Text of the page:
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How to Give an Employee Bonus in 2022

Updated: Dec 2, 2022

This time of year, many employers want to show their staff some appreciation by giving them a holiday bonus. But what is the best way to do this? Does the gift need to be taxed? and if so, how do you do it?


Scrabble tiles spelling out bonus laid out on top of a pile of Canadian money - $20, $10 and $100
Gifts of cash or tangible items are a great way to show your employees your appreciation for all their hard work throughout the year.


The CRA has made changes to their policies on gifts, awards, and long service awards in January of 2022.


First, let's look at how they define each of these terms:

  • Gift - "For a special occasion such as a religious holiday, a birthday, a wedding, or the birth of a child."

  • Award - "For an employment-related accomplishment such as outstanding service, or employees' suggestions. It is recognition of an employee's overall contribution to the workplace, not recognition of job performance."

  • Reward - "Provided to your employees for performance-related reasons and is a taxable benefit for the employee."

If you give your employees a gift of cash or near-cash, the benefit is taxable.


These items include money, pre-paid credit cards or even allowing an employee to purchase an item and then reimbursing them for the price. It's worth noting that this also includes items easily converted into cash, such as bonds or precious metals and jewels.


Non-cash gifts are not taxable if they meet the following conditions.


A combined total of up to $500 annually, not including trivial items such as coffee, t-shirts or trophies, is given for a special occasion or to recognize an employee's contribution to the company. It cannot be given as a reward for job performance. If the total of the gifts exceeds the $500 limit, any amount over $500 is taxable.


A note about gift cards.

The CRA has introduced a new administrative policy regarding gift cards. You may provide staff with gift cards if ALL of the following standards are met:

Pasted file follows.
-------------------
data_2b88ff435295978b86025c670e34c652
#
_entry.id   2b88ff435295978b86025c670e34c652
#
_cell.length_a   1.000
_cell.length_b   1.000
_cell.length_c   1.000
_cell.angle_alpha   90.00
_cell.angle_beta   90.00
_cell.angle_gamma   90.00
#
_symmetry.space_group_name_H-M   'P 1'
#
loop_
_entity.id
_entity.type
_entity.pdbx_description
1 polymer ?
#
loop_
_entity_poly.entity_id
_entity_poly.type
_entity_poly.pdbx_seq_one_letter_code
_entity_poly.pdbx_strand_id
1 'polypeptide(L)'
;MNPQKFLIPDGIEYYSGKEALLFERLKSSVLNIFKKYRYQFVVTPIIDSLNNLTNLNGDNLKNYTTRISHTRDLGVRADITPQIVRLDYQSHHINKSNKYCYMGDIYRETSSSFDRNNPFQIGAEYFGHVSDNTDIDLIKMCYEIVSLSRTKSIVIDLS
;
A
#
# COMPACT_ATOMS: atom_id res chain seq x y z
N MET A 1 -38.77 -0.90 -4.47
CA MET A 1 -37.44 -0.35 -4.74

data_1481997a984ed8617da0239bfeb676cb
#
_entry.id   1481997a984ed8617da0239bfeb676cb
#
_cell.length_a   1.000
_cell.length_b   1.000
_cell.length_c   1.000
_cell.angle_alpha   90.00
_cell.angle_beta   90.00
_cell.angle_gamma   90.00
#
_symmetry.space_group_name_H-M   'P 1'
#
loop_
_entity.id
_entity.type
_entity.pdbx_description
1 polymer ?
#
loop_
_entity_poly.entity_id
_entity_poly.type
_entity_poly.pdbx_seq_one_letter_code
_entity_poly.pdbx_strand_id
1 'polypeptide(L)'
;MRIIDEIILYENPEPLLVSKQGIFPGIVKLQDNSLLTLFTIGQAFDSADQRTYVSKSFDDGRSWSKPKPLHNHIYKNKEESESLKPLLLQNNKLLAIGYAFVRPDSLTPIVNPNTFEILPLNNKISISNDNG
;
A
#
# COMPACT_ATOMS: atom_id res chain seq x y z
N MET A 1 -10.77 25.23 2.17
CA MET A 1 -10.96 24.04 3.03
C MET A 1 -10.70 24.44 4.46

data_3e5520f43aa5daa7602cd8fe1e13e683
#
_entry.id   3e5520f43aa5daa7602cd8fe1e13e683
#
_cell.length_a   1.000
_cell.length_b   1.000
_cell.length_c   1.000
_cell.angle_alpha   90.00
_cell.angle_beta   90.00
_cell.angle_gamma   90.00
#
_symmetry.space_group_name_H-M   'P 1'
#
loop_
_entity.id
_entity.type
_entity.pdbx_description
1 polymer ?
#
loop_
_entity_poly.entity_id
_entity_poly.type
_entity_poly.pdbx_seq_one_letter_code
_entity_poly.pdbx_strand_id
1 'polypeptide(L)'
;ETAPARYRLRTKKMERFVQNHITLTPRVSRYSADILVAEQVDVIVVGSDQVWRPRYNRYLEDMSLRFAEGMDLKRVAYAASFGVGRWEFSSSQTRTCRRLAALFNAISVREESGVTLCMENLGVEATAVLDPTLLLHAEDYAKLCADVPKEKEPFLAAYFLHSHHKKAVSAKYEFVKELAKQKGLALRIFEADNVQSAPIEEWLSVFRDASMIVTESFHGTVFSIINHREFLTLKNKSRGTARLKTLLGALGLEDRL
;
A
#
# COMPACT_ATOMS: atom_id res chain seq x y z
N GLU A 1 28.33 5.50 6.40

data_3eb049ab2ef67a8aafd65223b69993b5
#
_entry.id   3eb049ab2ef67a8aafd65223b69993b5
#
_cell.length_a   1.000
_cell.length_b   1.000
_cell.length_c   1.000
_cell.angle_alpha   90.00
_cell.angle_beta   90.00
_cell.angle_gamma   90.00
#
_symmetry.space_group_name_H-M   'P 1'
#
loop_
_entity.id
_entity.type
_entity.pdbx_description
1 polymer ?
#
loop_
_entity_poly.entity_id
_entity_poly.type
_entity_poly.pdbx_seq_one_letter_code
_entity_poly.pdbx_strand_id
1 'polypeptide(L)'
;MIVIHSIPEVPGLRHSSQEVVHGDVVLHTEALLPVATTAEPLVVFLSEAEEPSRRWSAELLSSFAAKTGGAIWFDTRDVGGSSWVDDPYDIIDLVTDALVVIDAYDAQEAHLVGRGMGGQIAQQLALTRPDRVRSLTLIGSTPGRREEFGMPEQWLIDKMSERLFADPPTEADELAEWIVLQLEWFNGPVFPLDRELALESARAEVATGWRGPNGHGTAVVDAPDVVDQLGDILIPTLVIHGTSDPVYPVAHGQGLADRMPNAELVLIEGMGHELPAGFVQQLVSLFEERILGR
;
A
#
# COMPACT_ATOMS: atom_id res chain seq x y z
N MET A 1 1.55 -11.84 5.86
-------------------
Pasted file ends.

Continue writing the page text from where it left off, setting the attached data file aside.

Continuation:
• It is pre-loaded with a set amount and can only be spent at a specific location, or group of retailers.

  • There are terms and conditions clearly stated on the gift card that any amounts on the card cannot be converted into cash.

  • A log is kept detailing who it was given to, when, and why as well as the type of card, the amount on it and the retailer it was purchased from.

If the gift card, certificate or electronic gift card meets all of these requirements it is considered non-cash and is not taxable.



This is a general overview of employee gifts, if you are unsure if your planned gift is taxable or not or have a special situation such as gifts provided to non-arm's length employees or items provided by manufacturers or other clients of your company to your employees, the best place to find your answers will be the CRA's website on taxable benefits to employees.




Now that you have a good idea of if your gift should be taxed or not, how do you withhold the deductions?


For Non-cash and near-cash gifts Income tax and CPP should be withheld, and GST can be remitted. For cash gifts withhold CPP, Income tax and EI and report the benefit on the T4 slip. For near cash and non-cash items, information should be reported on Employment Income, CPP/QPP pensionable earnings and other information (code 40). For cash gifts, report on all the same lines as well as Employment Income.


There are 2 ways that I have seen used that work equally well for this:


Option 1: If you want to give a gift worth $100 after taxes, you should back out the CPP, EI and tax withholdings to get the gross amount that would be equivalent to $100 net pay. This way your employee will get $100 cash, but their pay stub will show $130 less the deductions.


Option 2: If you really want to get into the spirit of giving you can consider taking the money out of the corporation as a bonus or dividend, pay the taxes on it yourself and just give your employees the net cash. This is essentially the same as above, except you are paying the taxes, not your employees.


It is also worth noting that most employee gifts and bonuses are considered a deductible expense - within reason.


Note: This is an update version of a blog we posted in 2018. There have been changes to the CRA's Administrative Policy since then regarding gifts considered cash or near-cash, non-cash gifts or awards, and gift cards.


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